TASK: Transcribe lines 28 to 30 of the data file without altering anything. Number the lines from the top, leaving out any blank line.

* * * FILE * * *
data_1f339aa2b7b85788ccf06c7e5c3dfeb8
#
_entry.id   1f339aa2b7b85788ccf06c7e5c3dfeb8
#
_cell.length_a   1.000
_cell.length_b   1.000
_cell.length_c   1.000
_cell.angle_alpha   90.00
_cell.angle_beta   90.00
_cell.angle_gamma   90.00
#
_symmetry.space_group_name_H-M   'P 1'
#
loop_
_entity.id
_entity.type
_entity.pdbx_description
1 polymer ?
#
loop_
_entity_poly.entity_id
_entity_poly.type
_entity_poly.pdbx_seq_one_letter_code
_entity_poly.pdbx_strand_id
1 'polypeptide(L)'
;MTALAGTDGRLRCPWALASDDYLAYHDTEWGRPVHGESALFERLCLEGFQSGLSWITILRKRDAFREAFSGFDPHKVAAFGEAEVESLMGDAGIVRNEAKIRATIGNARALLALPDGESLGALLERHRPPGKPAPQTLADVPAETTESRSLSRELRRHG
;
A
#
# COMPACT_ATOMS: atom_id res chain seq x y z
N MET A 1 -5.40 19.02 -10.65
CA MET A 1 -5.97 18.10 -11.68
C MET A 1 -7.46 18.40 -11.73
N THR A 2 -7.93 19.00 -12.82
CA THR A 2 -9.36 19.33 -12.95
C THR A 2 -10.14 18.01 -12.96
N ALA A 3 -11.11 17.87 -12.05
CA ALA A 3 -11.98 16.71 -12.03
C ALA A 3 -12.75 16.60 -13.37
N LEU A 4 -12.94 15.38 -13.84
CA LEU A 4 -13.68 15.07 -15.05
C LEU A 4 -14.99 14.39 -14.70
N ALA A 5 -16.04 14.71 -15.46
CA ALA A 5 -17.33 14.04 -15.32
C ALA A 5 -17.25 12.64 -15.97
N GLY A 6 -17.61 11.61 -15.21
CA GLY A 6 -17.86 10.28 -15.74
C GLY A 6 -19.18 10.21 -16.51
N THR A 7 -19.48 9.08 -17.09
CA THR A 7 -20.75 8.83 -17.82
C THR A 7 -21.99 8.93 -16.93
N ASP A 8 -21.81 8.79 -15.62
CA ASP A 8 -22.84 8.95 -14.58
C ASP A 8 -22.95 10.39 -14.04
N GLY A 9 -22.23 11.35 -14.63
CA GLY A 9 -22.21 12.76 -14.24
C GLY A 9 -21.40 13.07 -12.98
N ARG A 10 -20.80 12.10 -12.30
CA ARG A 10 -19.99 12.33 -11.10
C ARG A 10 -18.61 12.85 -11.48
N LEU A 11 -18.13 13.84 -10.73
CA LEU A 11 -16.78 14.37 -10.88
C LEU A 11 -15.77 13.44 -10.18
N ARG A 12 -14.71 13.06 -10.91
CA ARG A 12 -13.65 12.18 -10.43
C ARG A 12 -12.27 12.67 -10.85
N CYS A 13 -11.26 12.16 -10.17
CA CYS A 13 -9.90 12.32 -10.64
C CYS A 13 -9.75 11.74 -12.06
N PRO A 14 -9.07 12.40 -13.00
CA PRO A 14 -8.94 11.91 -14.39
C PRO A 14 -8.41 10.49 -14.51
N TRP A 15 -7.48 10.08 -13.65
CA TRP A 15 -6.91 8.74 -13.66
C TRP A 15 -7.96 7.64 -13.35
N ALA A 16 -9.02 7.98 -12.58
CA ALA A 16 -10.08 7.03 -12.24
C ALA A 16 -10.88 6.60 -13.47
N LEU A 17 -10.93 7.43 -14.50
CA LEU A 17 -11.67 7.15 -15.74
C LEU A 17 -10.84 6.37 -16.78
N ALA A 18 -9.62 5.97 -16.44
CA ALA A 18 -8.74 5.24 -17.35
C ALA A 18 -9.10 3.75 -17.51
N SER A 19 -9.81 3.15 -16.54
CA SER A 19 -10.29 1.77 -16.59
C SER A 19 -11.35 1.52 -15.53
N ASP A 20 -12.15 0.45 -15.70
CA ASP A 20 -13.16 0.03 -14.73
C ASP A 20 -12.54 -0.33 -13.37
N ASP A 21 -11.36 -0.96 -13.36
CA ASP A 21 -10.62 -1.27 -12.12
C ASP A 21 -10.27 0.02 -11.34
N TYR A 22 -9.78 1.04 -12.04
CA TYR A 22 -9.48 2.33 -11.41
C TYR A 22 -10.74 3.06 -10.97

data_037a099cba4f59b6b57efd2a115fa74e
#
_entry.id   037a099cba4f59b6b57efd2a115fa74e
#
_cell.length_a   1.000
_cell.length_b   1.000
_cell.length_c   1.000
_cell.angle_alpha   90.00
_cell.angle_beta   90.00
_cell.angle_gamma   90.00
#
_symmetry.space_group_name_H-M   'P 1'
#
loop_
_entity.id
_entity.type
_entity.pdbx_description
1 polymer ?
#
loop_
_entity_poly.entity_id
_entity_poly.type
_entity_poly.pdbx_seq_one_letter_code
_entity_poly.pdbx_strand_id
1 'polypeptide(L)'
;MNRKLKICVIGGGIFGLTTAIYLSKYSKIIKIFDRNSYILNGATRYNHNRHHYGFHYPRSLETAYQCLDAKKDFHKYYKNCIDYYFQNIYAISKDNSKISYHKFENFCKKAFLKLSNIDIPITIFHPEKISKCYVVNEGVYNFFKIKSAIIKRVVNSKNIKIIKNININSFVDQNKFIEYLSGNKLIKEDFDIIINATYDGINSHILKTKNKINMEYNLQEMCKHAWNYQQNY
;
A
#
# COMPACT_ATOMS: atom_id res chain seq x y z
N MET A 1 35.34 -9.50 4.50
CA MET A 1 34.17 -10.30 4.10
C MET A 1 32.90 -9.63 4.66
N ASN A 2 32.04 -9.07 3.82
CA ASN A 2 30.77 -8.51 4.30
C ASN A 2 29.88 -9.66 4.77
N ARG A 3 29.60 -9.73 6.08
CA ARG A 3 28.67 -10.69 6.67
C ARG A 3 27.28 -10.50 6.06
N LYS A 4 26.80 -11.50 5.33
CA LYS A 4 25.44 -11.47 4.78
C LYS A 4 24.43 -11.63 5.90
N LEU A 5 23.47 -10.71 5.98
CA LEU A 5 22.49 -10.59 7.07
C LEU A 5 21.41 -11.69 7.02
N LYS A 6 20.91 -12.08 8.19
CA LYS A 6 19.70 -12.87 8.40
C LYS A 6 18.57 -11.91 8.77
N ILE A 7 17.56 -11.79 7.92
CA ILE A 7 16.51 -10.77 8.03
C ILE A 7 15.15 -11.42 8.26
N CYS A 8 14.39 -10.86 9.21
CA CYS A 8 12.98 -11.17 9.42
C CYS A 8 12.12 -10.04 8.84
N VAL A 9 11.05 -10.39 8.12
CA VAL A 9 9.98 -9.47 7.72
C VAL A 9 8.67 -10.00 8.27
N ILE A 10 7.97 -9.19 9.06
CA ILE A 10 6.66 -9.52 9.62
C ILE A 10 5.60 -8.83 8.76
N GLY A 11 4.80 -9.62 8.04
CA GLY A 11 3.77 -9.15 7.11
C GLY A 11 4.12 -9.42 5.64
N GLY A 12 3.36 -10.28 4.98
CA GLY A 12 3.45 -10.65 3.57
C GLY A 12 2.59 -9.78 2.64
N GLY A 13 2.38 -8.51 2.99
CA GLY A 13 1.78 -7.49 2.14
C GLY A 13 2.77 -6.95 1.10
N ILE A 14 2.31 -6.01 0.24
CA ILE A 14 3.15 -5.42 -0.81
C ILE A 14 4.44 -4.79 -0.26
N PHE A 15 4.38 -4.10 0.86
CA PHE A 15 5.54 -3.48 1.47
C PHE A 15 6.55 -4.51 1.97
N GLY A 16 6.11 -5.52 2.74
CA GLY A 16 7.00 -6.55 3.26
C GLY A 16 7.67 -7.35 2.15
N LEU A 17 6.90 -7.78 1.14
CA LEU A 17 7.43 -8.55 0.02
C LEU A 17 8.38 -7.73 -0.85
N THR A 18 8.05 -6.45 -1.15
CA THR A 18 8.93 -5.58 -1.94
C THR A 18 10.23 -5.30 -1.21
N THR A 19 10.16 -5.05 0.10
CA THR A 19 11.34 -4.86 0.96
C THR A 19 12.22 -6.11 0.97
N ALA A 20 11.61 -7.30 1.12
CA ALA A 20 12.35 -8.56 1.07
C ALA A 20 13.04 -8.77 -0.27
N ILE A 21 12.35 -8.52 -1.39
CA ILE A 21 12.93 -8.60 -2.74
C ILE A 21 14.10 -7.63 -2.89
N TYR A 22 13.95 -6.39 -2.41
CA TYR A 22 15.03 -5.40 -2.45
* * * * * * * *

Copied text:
A
#
# COMPACT_ATOMS: atom_id res chain seq x y z